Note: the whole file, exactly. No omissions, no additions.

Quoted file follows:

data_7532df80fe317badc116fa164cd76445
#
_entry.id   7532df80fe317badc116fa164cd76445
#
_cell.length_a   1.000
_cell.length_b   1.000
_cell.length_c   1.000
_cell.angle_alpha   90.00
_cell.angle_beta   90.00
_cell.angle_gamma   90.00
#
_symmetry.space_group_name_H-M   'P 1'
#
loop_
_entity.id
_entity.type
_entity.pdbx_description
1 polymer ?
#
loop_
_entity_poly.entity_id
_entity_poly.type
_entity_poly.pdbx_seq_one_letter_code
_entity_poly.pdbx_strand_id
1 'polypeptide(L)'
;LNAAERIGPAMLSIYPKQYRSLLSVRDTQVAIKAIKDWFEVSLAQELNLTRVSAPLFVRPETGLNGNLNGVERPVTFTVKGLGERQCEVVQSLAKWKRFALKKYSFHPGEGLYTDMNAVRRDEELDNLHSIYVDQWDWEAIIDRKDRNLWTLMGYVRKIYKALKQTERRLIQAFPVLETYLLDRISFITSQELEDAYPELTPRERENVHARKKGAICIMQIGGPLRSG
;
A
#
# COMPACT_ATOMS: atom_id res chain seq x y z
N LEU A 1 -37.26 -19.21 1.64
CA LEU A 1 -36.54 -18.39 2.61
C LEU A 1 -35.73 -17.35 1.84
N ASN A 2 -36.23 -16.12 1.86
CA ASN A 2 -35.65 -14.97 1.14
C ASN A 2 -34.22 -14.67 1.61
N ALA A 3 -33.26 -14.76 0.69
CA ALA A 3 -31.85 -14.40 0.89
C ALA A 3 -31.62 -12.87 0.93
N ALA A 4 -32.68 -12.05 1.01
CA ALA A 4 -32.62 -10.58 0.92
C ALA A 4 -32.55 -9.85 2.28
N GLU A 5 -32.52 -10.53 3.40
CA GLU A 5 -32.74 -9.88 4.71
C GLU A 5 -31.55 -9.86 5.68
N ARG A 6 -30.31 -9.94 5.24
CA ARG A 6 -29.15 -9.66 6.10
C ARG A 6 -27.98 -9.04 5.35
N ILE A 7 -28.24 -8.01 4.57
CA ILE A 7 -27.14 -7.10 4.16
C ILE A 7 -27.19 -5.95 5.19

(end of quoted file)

data_7532df80fe317badc116fa164cd76445
#
_entry.id   7532df80fe317badc116fa164cd76445
#
_cell.length_a   1.000
_cell.length_b   1.000
_cell.length_c   1.000
_cell.angle_alpha   90.00
_cell.angle_beta   90.00
_cell.angle_gamma   90.00
#
_symmetry.space_group_name_H-M   'P 1'
#
loop_
_entity.id
_entity.type
_entity.pdbx_description
1 polymer ?
#
loop_
_entity_poly.entity_id
_entity_poly.type
_entity_poly.pdbx_seq_one_letter_code
_entity_poly.pdbx_strand_id
1 'polypeptide(L)'
;LNAAERIGPAMLSIYPKQYRSLLSVRDTQVAIKAIKDWFEVSLAQELNLTRVSAPLFVRPETGLNGNLNGVERPVTFTVKGLGERQCEVVQSLAKWKRFALKKYSFHPGEGLYTDMNAVRRDEELDNLHSIYVDQWDWEAIIDRKDRNLWTLMGYVRKIYKALKQTERRLIQAFPVLETYLLDRISFITSQELEDAYPELTPRERENVHARKKGAICIMQIGGPLRSG
;
A
#
# COMPACT_ATOMS: atom_id res chain seq x y z
N LEU A 1 -37.26 -19.21 1.64
CA LEU A 1 -36.54 -18.39 2.61
C LEU A 1 -35.73 -17.35 1.84
N ASN A 2 -36.23 -16.12 1.86
CA ASN A 2 -35.65 -14.97 1.14
C ASN A 2 -34.22 -14.67 1.61
N ALA A 3 -33.26 -14.76 0.69
CA ALA A 3 -31.85 -14.40 0.89
C ALA A 3 -31.62 -12.87 0.93
N ALA A 4 -32.68 -12.05 1.01
CA ALA A 4 -32.62 -10.58 0.92
C ALA A 4 -32.55 -9.85 2.28
N GLU A 5 -32.52 -10.53 3.40
CA GLU A 5 -32.74 -9.88 4.71
C GLU A 5 -31.55 -9.86 5.68
N ARG A 6 -30.31 -9.94 5.24
CA ARG A 6 -29.15 -9.66 6.10
C ARG A 6 -27.98 -9.04 5.35
N ILE A 7 -28.24 -8.01 4.57
CA ILE A 7 -27.14 -7.10 4.16
C ILE A 7 -27.19 -5.95 5.19